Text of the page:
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In 1893 at the ripe young age of 20, Goto inherited the family business and promoted the further development of Yamasa Soy Sauce for the 50 years until 1943 when he drew the line.
Right after the 10th generation took over, he requested and purchased the facilities and land of local soy sauce makers, massively expanding sales routes through advertising amid heavy concerns over the Sino-Japanese war. Then, the soy sauce industry continued to boom during the first world war and the 10th generation Hamaguchi Gihei had the main store and research center built new. Conversely, during World War II amid the crippled, controlled economy that was tied down by the rationing system, Yamasa maintained robust management.

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醤油研究所

The Research Center Today

In order to scientifically investigate soy sauce brewing, which relied on intuition and experience, Yamasa Soy Sauce established a soy sauce research center in the Meiji era. Ever since, the research center with its over 100-year long history has focused its efforts on improving the “Yamasa fungus” (“koji”, a kind of fungus used to ferment soybeans) — the key to the Yamasa soy sauce taste — and it has produced outstanding researchers along with giving rise to several new discoveries and inventions.
Today, the research center contributes not only to the world of soy sauce, but is also making significant contributions to the world of bio-technology.

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the modern-day Imperial Household Agency

Yamasa Soy Sauce’s quality was recognized in 1895 and selected as Kanto’s first puveyor to the Imperial Household Ministry (the modern-day Imperial Household Agency).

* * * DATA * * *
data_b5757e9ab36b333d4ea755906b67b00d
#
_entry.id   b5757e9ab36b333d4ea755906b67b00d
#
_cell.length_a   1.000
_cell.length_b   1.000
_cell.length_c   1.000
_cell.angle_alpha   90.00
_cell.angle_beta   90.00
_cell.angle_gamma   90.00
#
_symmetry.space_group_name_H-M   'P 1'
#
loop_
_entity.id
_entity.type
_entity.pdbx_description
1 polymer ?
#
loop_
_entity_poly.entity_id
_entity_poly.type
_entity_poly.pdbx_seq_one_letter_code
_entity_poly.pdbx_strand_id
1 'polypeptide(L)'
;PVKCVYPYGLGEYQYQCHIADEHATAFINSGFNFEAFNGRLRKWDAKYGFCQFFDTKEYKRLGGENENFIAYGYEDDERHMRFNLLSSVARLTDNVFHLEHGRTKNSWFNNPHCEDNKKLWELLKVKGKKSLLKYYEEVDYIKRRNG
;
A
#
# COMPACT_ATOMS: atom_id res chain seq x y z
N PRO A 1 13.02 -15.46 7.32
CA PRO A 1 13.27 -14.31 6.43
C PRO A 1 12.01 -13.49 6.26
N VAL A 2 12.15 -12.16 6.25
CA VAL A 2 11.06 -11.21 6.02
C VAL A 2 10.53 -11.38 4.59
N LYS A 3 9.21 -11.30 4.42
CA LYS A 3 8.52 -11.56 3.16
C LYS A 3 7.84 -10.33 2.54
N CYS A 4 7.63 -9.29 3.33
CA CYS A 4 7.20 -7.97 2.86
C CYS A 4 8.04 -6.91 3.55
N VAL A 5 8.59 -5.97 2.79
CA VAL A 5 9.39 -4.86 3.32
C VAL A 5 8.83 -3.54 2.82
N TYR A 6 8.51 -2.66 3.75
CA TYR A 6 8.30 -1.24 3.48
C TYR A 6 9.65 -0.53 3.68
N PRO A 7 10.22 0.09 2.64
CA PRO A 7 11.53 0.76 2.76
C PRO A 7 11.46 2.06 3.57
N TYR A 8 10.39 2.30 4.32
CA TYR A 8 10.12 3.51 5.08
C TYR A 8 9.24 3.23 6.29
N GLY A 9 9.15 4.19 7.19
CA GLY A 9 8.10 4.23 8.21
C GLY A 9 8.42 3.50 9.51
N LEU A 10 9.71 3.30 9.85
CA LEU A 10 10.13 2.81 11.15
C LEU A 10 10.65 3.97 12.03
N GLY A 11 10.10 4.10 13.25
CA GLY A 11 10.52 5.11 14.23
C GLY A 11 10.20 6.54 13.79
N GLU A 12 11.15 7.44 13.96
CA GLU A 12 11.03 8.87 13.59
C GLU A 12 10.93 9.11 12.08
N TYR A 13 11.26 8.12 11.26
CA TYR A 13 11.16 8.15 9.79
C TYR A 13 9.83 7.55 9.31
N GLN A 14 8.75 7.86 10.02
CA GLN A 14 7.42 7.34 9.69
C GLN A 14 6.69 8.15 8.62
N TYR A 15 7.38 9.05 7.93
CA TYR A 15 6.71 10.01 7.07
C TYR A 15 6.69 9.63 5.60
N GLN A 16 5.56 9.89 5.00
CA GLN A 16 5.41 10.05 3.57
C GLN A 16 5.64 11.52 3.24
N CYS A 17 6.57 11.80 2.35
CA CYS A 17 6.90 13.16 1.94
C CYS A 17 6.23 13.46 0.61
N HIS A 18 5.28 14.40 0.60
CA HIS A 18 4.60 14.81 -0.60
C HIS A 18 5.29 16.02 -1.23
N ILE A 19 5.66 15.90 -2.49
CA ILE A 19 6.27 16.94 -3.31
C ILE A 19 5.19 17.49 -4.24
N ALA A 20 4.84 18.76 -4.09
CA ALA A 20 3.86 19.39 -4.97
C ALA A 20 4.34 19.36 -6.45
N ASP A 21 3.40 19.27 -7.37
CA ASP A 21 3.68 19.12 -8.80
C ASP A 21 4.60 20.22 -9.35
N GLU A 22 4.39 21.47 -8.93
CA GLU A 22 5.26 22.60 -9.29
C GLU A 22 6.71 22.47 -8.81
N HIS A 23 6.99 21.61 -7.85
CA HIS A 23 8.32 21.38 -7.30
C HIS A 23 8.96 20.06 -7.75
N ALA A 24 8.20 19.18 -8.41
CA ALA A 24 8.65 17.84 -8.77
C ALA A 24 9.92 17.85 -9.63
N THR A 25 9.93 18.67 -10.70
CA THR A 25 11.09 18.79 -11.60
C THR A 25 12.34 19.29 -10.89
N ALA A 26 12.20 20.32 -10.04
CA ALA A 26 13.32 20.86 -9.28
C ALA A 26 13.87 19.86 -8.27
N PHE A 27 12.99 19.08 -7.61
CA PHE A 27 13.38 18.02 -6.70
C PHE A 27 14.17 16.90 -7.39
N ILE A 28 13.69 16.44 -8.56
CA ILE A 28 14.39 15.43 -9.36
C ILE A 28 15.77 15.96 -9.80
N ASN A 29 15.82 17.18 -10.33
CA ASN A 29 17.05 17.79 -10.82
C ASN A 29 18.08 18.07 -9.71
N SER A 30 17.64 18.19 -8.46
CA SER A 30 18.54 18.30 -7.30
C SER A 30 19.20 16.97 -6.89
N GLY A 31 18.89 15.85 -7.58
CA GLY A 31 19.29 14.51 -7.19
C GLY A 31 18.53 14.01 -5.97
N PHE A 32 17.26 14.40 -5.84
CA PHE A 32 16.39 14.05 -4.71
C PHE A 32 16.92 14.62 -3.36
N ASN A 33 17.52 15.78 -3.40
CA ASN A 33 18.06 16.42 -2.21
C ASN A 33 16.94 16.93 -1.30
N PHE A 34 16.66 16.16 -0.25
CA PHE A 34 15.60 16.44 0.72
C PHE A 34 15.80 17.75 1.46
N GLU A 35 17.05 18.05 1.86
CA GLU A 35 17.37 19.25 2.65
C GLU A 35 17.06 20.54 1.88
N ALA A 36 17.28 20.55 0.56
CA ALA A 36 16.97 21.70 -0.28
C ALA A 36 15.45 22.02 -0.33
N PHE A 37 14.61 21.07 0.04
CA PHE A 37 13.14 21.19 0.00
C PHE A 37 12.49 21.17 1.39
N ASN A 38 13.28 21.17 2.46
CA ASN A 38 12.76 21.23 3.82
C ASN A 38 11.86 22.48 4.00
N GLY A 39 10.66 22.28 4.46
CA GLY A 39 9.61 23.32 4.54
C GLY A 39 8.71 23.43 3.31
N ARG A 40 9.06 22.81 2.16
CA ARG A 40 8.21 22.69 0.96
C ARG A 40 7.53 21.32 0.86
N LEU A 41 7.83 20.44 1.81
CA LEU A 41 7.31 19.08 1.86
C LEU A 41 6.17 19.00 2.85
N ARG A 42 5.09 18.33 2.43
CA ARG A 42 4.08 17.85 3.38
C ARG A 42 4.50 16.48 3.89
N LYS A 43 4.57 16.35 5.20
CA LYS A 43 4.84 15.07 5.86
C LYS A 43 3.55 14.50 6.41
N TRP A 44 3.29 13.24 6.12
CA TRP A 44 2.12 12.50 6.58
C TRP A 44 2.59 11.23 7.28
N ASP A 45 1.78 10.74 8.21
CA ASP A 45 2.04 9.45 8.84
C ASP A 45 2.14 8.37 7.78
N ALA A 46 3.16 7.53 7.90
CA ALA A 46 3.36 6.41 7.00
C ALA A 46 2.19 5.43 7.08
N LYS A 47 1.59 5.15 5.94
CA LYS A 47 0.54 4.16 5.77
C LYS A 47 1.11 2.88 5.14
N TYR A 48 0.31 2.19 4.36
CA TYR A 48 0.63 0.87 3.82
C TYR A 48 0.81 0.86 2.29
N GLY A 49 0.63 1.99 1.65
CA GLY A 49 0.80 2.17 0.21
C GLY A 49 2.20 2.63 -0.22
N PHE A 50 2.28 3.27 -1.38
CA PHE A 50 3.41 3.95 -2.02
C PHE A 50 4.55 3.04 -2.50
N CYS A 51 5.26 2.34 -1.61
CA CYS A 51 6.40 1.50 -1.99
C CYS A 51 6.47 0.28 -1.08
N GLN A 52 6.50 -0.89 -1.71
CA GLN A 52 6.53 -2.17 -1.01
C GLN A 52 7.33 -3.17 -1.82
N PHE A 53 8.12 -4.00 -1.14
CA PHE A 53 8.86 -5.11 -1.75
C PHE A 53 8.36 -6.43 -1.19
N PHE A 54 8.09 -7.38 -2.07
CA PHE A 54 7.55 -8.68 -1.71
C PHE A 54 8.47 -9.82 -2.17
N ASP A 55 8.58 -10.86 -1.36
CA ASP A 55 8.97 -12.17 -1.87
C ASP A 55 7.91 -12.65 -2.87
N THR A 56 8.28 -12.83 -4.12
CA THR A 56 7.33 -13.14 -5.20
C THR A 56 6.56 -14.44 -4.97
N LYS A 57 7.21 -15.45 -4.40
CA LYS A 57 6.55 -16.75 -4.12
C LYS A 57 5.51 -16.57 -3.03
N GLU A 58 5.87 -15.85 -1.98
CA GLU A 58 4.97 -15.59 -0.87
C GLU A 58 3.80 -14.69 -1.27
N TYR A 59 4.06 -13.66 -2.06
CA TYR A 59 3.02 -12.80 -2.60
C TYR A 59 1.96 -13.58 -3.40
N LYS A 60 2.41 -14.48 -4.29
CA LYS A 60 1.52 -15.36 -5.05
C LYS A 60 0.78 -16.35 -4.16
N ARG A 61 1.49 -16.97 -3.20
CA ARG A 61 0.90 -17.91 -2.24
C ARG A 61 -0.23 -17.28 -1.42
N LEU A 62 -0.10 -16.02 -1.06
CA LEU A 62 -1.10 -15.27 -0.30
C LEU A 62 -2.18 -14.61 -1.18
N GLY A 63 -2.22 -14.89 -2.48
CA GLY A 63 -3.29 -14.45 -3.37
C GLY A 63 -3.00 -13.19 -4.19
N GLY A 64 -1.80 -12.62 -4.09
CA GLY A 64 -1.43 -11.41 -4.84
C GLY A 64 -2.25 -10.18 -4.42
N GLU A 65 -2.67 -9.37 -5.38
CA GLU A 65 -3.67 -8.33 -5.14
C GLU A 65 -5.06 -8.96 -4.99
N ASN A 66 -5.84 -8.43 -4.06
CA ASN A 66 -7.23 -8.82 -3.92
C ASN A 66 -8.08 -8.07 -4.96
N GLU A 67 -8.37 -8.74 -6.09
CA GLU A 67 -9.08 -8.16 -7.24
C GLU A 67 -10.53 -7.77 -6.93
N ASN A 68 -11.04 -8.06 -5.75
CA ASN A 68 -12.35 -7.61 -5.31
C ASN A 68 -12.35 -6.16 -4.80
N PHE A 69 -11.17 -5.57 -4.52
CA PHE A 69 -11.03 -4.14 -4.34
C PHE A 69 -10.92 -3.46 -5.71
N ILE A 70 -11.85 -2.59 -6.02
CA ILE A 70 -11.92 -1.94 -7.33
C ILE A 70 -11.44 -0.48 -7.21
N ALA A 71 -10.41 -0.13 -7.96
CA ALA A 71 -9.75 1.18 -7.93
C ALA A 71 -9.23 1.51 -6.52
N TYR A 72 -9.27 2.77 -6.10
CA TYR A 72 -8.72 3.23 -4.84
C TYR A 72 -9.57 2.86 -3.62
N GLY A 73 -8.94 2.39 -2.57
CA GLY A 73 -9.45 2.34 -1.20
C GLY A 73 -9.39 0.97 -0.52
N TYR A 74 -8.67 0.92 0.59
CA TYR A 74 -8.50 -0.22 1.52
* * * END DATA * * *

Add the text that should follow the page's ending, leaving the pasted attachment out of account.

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In 1893 when Goto took over the family business, Yamasa Soy Sauce’s production output was around 720 kiloliters.
Afterwards, with the mechanization and renewal of plants and equipment, along with mergers and acquisitions such as the Choshi-based soy sauce manufacturer, Yamaju Soy Sauce, Yamasa’s production output expanded thirty-fold in 1928, 35 years later.
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In November 1928, the company name was changed from what had been Hamaguchi Gihei Shoten to Yamasa Shoyu Co., Ltd. on the occasion of corporate stock organization restructuring. While at the time a great deal of companies used location names or leaders’ names as the company name, Yamasa boldly used its trademark (product name) as the name of the company, which remains the company name today.

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Tank

In 1893 at the ripe young age of 20, Goto inherited the family business and promoted the further development of Yamasa Soy Sauce for the 50 years until 1943 when he drew the line.
Right after the 10th generation took over, he requested and purchased the facilities and land of local soy sauce makers, massively expanding sales routes through advertising amid heavy concerns over the Sino-Japanese war. Then, the soy sauce industry continued to boom during the first world war and the 10th generation Hamaguchi Gihei had the main store and research center built new. Conversely, during World War II amid the crippled, controlled economy that was tied down by the rationing system, Yamasa maintained robust management.